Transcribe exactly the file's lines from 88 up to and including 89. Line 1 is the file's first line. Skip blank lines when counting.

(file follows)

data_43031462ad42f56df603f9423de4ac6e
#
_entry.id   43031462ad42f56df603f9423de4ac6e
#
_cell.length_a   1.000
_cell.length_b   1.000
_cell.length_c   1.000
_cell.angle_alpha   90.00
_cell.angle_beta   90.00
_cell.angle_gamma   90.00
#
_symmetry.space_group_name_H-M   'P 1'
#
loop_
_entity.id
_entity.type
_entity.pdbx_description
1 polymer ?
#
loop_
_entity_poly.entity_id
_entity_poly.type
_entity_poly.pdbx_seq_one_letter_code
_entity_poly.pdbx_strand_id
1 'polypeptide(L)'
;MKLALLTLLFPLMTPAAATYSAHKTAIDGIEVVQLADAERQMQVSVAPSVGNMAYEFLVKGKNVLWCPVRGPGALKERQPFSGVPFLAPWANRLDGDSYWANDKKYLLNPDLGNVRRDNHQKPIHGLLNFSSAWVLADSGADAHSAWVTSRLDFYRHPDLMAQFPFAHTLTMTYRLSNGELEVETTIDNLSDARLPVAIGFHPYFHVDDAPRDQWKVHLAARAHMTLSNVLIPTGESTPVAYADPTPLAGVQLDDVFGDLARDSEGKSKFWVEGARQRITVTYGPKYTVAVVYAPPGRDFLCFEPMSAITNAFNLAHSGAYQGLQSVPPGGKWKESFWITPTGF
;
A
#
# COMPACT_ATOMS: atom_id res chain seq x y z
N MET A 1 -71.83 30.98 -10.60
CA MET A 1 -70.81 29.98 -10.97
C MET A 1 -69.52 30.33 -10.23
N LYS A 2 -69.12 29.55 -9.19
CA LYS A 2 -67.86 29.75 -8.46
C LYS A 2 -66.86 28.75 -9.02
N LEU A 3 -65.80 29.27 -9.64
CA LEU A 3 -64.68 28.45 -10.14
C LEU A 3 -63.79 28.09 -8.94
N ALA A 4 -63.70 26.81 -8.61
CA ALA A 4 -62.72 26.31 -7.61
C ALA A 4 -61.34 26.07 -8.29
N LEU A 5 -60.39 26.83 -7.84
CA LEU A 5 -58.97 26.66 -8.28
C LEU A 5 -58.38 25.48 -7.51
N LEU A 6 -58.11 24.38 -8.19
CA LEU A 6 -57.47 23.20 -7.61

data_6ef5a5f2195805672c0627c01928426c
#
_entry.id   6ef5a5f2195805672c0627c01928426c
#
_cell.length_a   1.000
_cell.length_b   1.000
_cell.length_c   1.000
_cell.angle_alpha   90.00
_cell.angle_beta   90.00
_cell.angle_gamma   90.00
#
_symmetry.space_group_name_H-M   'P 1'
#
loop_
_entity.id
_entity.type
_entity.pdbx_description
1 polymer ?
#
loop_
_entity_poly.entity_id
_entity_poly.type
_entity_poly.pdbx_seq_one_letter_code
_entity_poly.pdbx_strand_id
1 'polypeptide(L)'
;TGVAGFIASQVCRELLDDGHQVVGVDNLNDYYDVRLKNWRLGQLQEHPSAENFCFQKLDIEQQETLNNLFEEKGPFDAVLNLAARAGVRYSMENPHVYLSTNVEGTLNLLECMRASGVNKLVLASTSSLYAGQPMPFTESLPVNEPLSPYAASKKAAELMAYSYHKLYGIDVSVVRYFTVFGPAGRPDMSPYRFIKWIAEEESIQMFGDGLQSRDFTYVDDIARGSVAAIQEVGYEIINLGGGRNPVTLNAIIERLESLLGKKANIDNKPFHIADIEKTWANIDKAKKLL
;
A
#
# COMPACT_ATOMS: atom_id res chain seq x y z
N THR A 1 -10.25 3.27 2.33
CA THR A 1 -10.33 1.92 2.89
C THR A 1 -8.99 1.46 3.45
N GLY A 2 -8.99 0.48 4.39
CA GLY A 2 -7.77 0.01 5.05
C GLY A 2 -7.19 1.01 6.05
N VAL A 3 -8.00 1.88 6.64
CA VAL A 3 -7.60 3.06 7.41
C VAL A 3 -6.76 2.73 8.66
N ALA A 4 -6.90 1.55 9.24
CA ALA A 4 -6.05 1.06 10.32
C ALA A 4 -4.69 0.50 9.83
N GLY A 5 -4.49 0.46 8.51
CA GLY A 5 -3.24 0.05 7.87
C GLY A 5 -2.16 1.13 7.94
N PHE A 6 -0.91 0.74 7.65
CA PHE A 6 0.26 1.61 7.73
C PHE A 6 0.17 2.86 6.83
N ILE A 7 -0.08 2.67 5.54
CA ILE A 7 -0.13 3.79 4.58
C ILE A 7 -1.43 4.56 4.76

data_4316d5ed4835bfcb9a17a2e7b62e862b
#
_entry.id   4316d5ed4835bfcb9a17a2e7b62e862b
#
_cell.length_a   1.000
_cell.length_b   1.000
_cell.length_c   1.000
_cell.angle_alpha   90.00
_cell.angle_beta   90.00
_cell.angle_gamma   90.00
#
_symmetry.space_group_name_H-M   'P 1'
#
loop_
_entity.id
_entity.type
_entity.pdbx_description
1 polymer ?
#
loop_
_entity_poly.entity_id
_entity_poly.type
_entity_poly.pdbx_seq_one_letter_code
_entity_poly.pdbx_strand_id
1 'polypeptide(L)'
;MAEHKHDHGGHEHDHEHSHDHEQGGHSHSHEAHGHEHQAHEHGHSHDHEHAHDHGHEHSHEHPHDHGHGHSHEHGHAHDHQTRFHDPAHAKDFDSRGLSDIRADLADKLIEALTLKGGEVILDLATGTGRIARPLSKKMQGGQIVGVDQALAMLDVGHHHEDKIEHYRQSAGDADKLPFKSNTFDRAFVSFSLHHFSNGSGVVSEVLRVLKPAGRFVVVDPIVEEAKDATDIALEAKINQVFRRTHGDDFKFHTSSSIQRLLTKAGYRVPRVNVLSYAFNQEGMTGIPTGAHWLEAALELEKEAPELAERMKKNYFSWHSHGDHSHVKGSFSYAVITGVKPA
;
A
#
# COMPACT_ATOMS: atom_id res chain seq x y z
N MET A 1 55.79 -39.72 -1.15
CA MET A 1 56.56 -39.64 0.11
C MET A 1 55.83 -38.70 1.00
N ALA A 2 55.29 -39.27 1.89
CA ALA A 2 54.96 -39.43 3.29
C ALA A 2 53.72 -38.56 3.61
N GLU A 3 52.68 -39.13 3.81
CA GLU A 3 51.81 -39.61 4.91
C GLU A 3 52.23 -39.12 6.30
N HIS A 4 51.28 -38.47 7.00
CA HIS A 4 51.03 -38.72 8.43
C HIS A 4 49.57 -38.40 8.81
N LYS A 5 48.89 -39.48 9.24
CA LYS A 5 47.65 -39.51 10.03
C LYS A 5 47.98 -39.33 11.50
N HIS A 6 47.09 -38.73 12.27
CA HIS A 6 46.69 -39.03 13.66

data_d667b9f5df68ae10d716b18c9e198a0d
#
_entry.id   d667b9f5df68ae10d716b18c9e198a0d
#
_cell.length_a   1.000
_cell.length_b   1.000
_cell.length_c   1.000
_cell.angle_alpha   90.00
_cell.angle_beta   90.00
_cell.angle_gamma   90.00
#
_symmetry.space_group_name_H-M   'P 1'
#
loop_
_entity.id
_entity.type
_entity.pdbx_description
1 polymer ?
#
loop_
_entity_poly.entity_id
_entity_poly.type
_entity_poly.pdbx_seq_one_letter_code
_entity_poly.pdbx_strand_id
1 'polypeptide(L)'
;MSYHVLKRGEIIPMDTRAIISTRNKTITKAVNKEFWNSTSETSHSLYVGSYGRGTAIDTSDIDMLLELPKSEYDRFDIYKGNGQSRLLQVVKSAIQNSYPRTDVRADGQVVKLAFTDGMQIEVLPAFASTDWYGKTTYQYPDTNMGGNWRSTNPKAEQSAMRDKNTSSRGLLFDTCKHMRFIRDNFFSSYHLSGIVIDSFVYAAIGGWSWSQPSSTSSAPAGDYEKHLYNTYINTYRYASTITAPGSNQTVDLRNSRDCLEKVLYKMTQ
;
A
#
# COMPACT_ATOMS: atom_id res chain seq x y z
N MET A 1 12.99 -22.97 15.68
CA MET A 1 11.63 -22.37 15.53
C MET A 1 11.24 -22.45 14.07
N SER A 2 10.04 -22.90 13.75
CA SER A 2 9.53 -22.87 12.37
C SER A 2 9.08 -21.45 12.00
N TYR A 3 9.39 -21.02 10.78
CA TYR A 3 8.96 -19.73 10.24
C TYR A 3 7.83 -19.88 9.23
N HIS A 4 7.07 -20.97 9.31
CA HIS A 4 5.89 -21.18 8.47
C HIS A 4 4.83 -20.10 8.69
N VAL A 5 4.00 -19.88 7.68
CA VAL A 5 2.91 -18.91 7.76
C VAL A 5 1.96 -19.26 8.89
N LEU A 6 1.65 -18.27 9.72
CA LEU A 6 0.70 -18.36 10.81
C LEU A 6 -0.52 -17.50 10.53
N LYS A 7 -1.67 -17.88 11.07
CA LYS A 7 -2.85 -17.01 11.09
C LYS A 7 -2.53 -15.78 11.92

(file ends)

CA ALA A 4 -6.05 1.06 10.32
C ALA A 4 -4.69 0.50 9.83